CHAMPAIGN, Illinois — Two recent studies out of the University of Illinois revealed that certain brain structures that tend to deteriorate faster as people age are positively affected by the levels of omega-6 and omega-3 polyunsaturated fatty acids in the bloodstream.
These studies added to the growing body of research indicating that dietary intake of omega-6 and omega-3 fatty acids lead to healthy aging.
Researchers Marta Zamroziewicz, an M.D./Ph.D. student at the university, and psychology professor Aron Barbey say that the brain is a collection of many interconnected parts, all of which age at different rates.
The researchers studied the frontoparietal network of the brain, which they say plays an important role in “fluid intelligence” and typically declines faster than other brain regions, even during a perfectly healthy aging process. Fluid intelligence is the ability to solve problems one has never handled before.
The second study focused on another part of the brain — the fornix — a white matter group of nerve fibers at the brain’s center used for memory storage and recall.
Both studies looked at the levels of polyunsaturated fatty acids in the bloodstreams of subjects aged 65 to 75. The researchers correlated the subjects’ nutrient patterns with brain structure and performance on cognitive tests.
“Most of the research that looks at these fats in health and healthy aging focuses on the omega-3 fatty acids DHA and EPA, but those come from fish and fish oil, and most people in the Western Hemisphere don’t eat enough of those to really see the benefits,” explains Zamroziewicz in a university news release.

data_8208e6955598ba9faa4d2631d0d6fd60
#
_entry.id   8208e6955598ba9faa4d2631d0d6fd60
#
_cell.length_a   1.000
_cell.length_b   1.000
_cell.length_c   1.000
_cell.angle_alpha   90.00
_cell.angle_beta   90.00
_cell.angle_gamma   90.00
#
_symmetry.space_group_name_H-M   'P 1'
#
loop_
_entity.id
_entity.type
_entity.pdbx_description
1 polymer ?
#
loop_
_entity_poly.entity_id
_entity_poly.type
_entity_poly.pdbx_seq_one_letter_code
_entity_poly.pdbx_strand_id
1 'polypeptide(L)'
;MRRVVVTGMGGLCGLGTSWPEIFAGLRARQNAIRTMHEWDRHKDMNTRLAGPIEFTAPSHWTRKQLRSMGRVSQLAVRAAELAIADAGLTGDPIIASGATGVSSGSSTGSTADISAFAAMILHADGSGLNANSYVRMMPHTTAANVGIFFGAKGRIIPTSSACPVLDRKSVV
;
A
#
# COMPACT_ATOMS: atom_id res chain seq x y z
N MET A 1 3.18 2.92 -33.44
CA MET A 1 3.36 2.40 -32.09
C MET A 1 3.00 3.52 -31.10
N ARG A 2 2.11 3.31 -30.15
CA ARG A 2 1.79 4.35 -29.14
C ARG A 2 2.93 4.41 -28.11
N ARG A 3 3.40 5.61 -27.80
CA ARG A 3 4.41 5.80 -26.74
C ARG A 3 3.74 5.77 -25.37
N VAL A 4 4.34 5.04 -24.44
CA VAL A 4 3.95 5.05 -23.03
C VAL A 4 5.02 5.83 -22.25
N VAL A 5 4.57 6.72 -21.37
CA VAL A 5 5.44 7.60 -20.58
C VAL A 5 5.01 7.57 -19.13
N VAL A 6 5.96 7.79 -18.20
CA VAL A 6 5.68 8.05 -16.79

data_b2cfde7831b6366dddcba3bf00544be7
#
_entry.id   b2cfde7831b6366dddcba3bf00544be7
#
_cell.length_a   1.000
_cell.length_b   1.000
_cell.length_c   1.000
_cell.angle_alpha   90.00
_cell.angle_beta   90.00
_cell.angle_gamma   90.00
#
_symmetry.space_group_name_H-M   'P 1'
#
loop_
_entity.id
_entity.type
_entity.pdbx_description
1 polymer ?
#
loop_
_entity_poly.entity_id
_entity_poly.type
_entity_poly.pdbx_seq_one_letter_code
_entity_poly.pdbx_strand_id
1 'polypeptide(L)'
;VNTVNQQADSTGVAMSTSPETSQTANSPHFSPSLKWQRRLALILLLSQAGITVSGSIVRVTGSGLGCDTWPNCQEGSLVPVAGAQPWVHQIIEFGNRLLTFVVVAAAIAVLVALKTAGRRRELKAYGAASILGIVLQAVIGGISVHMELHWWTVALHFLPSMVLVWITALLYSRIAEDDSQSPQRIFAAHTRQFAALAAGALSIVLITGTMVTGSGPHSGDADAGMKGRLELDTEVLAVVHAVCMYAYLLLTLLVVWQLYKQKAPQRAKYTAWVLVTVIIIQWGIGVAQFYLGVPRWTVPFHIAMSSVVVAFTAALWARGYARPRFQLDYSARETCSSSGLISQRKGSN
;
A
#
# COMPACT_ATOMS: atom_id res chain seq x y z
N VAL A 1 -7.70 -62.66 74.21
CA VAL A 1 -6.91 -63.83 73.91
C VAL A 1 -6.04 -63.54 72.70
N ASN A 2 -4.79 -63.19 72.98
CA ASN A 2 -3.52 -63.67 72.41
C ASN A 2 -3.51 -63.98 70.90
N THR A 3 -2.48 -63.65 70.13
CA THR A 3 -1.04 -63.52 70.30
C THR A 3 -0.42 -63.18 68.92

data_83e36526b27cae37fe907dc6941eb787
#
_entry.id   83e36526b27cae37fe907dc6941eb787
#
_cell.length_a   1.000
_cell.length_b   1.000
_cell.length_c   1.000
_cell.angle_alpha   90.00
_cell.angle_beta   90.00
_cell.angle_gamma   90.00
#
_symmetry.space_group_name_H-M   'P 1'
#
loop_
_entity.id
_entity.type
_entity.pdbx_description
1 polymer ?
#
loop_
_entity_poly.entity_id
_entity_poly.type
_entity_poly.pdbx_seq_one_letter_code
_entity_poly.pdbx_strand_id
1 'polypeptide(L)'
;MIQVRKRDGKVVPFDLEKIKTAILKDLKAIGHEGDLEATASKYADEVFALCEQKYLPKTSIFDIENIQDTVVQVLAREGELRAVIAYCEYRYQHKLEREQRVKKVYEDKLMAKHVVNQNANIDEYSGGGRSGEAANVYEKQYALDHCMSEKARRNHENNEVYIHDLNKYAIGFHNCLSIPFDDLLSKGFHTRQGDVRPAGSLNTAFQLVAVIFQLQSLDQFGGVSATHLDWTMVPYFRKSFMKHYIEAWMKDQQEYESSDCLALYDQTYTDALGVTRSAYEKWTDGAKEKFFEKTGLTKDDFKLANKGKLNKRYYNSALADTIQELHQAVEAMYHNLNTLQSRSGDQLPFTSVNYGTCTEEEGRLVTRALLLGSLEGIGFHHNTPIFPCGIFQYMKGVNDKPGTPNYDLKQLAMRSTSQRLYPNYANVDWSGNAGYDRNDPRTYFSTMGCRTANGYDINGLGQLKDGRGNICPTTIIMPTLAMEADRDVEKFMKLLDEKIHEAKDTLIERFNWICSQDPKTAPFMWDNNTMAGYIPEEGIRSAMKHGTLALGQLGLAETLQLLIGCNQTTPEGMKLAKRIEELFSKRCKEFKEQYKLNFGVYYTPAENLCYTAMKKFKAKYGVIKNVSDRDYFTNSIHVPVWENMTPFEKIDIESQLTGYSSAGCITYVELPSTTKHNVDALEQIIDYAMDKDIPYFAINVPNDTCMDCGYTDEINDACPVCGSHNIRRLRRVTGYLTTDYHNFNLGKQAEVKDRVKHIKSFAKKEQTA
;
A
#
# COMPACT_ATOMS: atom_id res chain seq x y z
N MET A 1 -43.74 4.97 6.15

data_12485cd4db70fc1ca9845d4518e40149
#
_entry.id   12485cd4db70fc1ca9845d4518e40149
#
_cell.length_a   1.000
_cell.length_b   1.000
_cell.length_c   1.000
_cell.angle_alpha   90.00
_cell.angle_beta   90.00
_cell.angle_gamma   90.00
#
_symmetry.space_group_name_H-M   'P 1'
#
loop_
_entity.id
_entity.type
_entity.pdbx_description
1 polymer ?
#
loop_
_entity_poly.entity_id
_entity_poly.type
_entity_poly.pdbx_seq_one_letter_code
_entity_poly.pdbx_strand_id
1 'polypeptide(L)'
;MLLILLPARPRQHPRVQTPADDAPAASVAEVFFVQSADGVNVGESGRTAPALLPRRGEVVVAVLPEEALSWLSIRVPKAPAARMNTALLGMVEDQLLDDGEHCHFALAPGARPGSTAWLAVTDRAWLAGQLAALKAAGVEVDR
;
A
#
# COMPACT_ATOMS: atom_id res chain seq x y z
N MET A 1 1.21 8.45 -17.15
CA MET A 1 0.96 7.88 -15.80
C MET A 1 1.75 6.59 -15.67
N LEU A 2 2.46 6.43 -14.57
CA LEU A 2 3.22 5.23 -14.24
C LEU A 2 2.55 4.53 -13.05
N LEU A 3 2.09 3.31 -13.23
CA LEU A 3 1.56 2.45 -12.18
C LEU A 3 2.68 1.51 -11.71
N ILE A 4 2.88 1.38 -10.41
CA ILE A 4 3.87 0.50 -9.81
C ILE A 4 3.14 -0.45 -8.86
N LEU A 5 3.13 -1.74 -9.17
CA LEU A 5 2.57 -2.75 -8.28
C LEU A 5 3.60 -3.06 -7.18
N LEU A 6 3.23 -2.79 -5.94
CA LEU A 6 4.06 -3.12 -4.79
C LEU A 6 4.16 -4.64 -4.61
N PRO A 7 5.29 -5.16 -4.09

The studies differed from past research because they involved many different kinds of fatty acids. The results found that not only did fatty acids derived from fish and fish oil benefit the brain as we get older, but other foods such as seeds, nuts, and other kinds of oils also have a similarly positive impact.
Barbey said that the studies “suggest that different patterns of polyunsaturated fats promote specific aspects of cognition by strengthening the underlying neural circuits that are vulnerable to disease and age-related decline.”
The study focusing on the frontoparietal part of the brain was published in the journal Nutritional Neuroscience. The second study, focusing on the fornix, can be found online in the journal Aging and Disease.
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